While doing research for an academic paper on the topic of same-sex marriage and political liberalism, I was struck by how many authors, including judges, draw an analogy between bans on interracial marriage and the present law in almost every state in the United States that recognizes marriage as a union between one man and one woman.
The court cases most frequently cited by these writers are Loving v. Virginia (1967), the U. S. Supreme Court case that declared interracial marriage bans unconstitutional, and Perez v. Sharp (1948), a California Supreme Court case that did the same in relation to its state constitution. Here’s how Massachusetts’ highest court in Goodridge v. Department of Public Health (2003) employs Loving and Perez in order to make the analogy between interracial marriage and same-sex marriage:
In this case [Goodridge], as in Perez and Loving, a statute deprives individuals of access to an institution of fundamental legal, personal, and social significance—the institution of marriage—because of a single trait: skin color in Perez and Loving, sexual orientation here. As it did in Perez and Loving, history must yield to a more fully developed understanding of the invidious quality of the discrimination.
Although the focus of my paper is not this analogy, the ubiquitous use of it in the literature, including some very important court cases, piqued my curiosity. What I discovered astounded me.
I learned that “at common law there was no ban on interracial marriage.” What does that mean? It means that anti-miscegenation laws were not part of the jurisprudence that American law inherited from the English courts. Anti-miscegenation laws were statutory in America (though never in England), first appearing in Maryland in 1661 after the institution of the enslavement of Africans on American soil. This means that interracial marriage was a common-law liberty that can only be overturned by legislation. The Maryland statute, for example, “prohibited the intermarriage of white women and negro slaves under the penalty of slavery to the white woman and all her issue,” eventually expanding the penalties and including the prohibition of interracial cohabitation. Nevertheless, seven states (out of 13) at the time of the American founding had such laws, though three repealed them well before the mid-20th century when Perez and Loving were decided: Massachusetts, 1843; Rhode Island, 1881; Pennsylvania, 1780. In fact, of the 50 current states, 13 have never had anti-miscegenation laws, and when Loving was decided in 1967, only 16 of the 50 states still had such laws.
It should also be noted that when anti-miscegenation laws were on the books they were widely diverse in whom they covered and what groups were forbidden from intermarrying. For example, Irving Tragen writes in his 1944 California Law Review article:
Although originally the statutes were directed wholly against Negro-Caucasion unions, the scope of the legislation now extends to interdictions against marriage between white men and Mongolians, Malayans, mulatto, or even American Indians. The ban on marriages between negroes and whites is still the most common one: the unions are banned throughout the South, the Southeast, and the West except for Washington and New Mexico; the interdictions are non-existent in New England, and the Middle Atlantic States outside of Delaware, and in the North Central States except Indiana; and, in the “great farm belt,” typical is the situation of states like Nebraska and Iowa living side by side one with a miscegenation statute, and one without. Mongolian-Caucasian marriages are prohibited in fourteen states, mostly in the West but a few in the South. Some five western states prohibit Malay-white marriages. South Dakota especially names Koreans in its miscegenation statute. Five states, scattered throughout the South and West, place Indian-white marriages in their prohibited classes. In all the states which have miscegenation statutes, except California, these marriages are not only void’ but are subject to criminal penalties. The penalties fall upon all persons, white and “colored” alike, either for attempting such a marriage or, as the attempted marriage is void, for engaging in illegal extramarital relations.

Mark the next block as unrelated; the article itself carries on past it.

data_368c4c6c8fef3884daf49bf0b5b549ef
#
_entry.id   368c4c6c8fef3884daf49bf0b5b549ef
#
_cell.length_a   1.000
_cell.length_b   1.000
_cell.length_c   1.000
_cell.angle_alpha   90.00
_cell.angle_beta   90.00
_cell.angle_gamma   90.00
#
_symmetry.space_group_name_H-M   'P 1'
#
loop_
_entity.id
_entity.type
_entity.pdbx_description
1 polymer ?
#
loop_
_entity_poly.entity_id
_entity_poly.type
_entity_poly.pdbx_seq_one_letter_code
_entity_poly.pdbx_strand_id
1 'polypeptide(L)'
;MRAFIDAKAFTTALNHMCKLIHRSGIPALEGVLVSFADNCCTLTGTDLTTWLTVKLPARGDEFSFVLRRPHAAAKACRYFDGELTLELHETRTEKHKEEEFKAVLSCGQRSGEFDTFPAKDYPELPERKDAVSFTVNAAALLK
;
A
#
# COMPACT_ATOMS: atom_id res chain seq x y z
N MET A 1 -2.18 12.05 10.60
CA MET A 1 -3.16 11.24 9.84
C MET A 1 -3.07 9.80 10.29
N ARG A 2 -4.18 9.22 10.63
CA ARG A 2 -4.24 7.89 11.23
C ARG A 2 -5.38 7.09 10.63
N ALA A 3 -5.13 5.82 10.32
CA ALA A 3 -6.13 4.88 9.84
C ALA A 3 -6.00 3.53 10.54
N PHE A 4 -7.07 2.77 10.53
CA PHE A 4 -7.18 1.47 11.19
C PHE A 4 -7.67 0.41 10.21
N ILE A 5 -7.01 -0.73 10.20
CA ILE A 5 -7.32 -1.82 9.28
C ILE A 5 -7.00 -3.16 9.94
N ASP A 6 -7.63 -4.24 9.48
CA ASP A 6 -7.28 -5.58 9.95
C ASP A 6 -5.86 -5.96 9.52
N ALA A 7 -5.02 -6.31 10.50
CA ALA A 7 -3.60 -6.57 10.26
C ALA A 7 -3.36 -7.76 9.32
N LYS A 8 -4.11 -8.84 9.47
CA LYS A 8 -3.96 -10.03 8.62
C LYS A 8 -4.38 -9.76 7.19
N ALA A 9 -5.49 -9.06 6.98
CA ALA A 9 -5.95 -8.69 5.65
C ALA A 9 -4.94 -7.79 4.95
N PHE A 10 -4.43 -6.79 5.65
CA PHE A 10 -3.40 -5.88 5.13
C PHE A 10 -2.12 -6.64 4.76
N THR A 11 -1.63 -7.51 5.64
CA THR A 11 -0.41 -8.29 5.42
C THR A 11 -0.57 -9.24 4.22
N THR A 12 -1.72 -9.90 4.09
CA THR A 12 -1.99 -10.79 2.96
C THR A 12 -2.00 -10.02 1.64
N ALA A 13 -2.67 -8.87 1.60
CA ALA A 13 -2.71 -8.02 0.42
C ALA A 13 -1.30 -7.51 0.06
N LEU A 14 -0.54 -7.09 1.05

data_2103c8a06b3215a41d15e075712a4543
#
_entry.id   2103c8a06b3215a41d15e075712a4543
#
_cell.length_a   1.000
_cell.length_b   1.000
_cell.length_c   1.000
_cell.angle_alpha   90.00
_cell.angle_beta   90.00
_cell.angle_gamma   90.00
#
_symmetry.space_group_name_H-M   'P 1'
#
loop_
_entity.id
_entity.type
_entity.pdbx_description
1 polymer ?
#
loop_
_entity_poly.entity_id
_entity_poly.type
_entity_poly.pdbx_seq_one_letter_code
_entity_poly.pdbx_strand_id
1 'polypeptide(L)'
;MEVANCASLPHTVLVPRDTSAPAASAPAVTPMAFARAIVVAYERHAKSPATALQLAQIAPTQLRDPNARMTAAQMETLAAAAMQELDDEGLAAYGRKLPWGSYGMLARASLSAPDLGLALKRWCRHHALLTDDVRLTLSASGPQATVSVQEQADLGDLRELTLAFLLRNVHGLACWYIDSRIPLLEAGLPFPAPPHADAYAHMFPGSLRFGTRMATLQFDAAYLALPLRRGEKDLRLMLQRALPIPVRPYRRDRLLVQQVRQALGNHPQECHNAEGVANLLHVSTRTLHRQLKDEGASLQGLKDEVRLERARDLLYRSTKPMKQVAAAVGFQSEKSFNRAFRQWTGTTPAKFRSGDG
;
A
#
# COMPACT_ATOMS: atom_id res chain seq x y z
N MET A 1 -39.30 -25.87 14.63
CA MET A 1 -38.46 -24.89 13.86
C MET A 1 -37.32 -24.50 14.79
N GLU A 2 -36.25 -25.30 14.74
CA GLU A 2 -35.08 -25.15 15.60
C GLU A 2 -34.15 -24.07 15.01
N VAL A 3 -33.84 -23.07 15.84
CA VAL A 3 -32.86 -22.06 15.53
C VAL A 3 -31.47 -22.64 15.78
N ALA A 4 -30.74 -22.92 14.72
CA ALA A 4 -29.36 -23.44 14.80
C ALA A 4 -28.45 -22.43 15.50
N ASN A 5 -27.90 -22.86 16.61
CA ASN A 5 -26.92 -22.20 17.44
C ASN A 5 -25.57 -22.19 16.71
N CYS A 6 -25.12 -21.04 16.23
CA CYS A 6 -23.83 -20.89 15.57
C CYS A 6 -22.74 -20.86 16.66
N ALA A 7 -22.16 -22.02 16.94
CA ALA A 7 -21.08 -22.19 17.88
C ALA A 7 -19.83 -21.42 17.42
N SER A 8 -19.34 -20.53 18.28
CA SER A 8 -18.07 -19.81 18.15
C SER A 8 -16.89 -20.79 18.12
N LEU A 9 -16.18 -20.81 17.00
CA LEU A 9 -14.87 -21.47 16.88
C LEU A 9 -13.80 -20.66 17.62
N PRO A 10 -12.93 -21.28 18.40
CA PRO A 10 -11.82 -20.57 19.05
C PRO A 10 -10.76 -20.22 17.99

The overwhelming consensus among scholars is that the reason for these laws was to enforce racial purity, an idea that begins its cultural ascendancy with the commencement of race-based slavery of Africans in early 17th-century America and eventually receives the imprimatur of “science” when the eugenics movement comes of age in the late 19th and early 20th centuries. In Loving, for example, the statue overturned, SB 219, The Racial Integrity Act of 1924, was the product of the eugenics movement. On the same day that SB 219 was passed, Virginia also passed the Eugenical Sterilization Act (SB 281), a law the allowed the state to involuntarily sterilize, among others, the mentally unfit. In the case of Buck v. Bell (1927), the Supreme Court upheld the constitutionality of Virginia’s forced sterilization of Carrie Buck under that statute. In some of the most memorable and chilling words ever penned by a Supreme Court justice, Oliver Wendell Holmes wrote, “Three generations of imbeciles are enough.” The Racial Integrity Act and The Eugenical Sterilization Act were of a piece, both legislative accomplishments of the eugenics movement and its goal of racial purity.
Anti-miscegenation laws, therefore, were attempts to eradicate the legal status of real marriages by injecting a condition—sameness of race—that had no precedent in common law. For in the common law, a necessary condition for a legitimate marriage was male-female complementarity, a condition on which race has no bearing.
It is clear then that the miscegenation/same-sex analogy does not work.
Read it all here.